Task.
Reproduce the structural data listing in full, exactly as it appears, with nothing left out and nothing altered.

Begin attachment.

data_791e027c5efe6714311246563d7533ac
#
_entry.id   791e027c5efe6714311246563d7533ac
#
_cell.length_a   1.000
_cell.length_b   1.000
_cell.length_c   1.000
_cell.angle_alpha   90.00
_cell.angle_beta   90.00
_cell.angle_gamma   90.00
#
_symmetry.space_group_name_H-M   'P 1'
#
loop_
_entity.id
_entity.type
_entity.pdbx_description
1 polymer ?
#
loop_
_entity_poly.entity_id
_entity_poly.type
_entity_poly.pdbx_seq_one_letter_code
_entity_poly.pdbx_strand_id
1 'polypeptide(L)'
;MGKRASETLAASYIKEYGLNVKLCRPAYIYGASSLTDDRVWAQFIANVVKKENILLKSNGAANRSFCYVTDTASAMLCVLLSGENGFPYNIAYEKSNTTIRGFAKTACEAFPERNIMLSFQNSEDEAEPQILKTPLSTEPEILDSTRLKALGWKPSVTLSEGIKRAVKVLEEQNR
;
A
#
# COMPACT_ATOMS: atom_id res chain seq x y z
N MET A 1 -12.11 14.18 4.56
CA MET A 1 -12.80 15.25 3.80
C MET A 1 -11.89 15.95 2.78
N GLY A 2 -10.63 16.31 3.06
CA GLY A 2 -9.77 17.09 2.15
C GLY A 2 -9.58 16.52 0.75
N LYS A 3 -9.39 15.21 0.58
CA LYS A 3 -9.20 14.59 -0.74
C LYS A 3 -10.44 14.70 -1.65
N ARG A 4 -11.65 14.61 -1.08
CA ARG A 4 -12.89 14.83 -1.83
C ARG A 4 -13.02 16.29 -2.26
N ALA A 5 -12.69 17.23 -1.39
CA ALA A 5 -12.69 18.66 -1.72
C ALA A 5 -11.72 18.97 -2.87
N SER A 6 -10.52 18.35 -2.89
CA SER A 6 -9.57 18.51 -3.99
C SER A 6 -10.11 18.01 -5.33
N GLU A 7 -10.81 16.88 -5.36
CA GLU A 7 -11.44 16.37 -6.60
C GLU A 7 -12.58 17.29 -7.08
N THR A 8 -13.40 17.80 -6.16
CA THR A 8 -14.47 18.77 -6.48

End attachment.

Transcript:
data_791e027c5efe6714311246563d7533ac
#
_entry.id   791e027c5efe6714311246563d7533ac
#
_cell.length_a   1.000
_cell.length_b   1.000
_cell.length_c   1.000
_cell.angle_alpha   90.00
_cell.angle_beta   90.00
_cell.angle_gamma   90.00
#
_symmetry.space_group_name_H-M   'P 1'
#
loop_
_entity.id
_entity.type
_entity.pdbx_description
1 polymer ?
#
loop_
_entity_poly.entity_id
_entity_poly.type
_entity_poly.pdbx_seq_one_letter_code
_entity_poly.pdbx_strand_id
1 'polypeptide(L)'
;MGKRASETLAASYIKEYGLNVKLCRPAYIYGASSLTDDRVWAQFIANVVKKENILLKSNGAANRSFCYVTDTASAMLCVLLSGENGFPYNIAYEKSNTTIRGFAKTACEAFPERNIMLSFQNSEDEAEPQILKTPLSTEPEILDSTRLKALGWKPSVTLSEGIKRAVKVLEEQNR
;
A
#
# COMPACT_ATOMS: atom_id res chain seq x y z
N MET A 1 -12.11 14.18 4.56
CA MET A 1 -12.80 15.25 3.80
C MET A 1 -11.89 15.95 2.78
N GLY A 2 -10.63 16.31 3.06
CA GLY A 2 -9.77 17.09 2.15
C GLY A 2 -9.58 16.52 0.75
N LYS A 3 -9.39 15.21 0.58
CA LYS A 3 -9.20 14.59 -0.74
C LYS A 3 -10.44 14.70 -1.65
N ARG A 4 -11.65 14.61 -1.08
CA ARG A 4 -12.89 14.83 -1.83
C ARG A 4 -13.02 16.29 -2.26
N ALA A 5 -12.69 17.23 -1.39
CA ALA A 5 -12.69 18.66 -1.72
C ALA A 5 -11.72 18.97 -2.87
N SER A 6 -10.52 18.35 -2.89
CA SER A 6 -9.57 18.51 -3.99
C SER A 6 -10.11 18.01 -5.33
N GLU A 7 -10.81 16.88 -5.36
CA GLU A 7 -11.44 16.37 -6.60
C GLU A 7 -12.58 17.29 -7.08
N THR A 8 -13.40 17.80 -6.16
CA THR A 8 -14.47 18.77 -6.48